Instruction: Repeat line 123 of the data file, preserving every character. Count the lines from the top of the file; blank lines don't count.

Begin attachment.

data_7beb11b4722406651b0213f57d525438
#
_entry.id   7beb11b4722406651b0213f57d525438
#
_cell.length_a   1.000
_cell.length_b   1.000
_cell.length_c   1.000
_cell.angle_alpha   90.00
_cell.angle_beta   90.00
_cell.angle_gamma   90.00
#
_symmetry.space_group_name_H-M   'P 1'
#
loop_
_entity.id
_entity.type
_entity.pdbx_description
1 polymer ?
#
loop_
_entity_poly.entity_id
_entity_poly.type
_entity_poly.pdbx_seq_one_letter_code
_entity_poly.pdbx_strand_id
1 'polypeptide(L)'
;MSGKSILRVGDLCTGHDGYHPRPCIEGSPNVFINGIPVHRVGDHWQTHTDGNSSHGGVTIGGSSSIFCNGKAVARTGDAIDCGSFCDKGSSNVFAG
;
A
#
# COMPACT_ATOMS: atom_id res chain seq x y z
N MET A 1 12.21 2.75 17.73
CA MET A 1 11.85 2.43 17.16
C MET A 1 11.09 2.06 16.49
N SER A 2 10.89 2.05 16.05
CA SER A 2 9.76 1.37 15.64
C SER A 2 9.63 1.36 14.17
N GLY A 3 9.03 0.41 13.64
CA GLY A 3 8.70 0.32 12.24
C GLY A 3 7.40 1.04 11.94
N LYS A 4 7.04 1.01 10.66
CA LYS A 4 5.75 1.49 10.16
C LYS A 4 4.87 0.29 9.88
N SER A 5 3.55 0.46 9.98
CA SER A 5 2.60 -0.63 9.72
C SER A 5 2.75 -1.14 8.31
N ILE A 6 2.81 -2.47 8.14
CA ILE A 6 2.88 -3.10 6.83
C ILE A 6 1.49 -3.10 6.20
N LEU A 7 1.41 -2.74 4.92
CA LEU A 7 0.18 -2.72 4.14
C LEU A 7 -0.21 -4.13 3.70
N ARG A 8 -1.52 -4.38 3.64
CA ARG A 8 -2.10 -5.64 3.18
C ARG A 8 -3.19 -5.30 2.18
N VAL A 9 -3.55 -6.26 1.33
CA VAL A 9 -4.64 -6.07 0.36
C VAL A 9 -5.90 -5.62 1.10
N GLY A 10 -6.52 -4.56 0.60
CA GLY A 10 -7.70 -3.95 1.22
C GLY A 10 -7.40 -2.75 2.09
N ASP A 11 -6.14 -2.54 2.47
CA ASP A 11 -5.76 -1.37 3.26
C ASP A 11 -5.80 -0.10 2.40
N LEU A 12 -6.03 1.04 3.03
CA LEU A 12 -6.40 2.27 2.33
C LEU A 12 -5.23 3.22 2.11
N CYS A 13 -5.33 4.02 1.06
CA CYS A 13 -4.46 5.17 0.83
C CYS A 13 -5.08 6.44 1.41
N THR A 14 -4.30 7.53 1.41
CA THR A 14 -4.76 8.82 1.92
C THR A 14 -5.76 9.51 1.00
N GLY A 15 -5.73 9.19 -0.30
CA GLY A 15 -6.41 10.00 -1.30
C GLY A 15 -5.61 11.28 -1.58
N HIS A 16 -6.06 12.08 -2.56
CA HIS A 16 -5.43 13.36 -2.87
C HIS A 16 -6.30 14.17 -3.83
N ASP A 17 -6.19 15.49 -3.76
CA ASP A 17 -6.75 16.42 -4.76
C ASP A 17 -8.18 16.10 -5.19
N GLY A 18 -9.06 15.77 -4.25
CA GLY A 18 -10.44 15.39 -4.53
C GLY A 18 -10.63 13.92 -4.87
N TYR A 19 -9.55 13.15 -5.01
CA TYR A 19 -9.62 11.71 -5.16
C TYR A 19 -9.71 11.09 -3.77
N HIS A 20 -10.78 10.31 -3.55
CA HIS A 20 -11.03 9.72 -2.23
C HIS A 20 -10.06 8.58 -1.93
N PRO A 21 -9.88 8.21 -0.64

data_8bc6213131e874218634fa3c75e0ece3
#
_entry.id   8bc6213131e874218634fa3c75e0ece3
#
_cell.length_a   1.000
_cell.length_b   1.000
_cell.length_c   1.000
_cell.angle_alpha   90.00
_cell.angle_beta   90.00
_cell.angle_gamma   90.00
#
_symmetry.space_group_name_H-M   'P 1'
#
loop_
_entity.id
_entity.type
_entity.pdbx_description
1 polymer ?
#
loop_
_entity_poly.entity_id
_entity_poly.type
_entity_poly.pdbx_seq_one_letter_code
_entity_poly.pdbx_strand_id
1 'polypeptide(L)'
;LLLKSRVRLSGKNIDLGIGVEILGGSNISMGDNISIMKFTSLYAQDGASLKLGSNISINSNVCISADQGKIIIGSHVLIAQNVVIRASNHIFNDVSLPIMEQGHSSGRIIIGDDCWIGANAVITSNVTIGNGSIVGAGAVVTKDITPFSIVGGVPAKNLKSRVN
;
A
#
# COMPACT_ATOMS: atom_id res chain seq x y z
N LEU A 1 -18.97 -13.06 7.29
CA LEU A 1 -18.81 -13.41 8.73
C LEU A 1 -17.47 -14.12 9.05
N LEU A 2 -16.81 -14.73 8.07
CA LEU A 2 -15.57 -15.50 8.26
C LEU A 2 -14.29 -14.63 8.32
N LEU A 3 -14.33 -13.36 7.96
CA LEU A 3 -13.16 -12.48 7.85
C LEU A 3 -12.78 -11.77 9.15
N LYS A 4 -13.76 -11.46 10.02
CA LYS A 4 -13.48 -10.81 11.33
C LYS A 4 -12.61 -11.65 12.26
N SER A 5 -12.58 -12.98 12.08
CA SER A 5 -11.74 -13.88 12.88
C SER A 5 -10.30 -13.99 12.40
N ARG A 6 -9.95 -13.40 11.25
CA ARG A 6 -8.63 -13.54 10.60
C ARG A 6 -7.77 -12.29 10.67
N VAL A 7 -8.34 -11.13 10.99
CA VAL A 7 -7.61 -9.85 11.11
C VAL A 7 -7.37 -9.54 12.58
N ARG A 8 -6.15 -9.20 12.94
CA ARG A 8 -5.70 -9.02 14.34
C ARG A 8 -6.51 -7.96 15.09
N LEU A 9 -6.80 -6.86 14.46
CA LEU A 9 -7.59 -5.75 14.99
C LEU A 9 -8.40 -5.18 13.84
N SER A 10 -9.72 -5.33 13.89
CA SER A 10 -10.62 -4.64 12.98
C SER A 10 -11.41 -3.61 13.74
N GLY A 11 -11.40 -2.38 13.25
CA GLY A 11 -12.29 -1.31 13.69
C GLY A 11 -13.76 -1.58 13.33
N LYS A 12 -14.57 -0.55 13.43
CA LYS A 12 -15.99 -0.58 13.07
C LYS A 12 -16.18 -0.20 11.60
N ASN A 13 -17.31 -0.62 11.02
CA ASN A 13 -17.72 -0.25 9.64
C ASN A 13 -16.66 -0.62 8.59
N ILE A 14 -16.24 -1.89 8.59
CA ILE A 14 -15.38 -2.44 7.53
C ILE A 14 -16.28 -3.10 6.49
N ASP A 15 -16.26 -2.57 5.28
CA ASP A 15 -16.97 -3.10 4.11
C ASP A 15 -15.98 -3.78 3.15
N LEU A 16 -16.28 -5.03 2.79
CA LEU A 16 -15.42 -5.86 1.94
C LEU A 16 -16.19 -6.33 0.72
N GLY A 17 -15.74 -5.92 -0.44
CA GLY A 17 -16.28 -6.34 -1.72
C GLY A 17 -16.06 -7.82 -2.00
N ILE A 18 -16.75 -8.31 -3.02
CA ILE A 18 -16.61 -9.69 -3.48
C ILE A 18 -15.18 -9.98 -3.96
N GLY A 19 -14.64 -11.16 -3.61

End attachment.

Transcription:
CA LEU A 1 -18.81 -13.41 8.73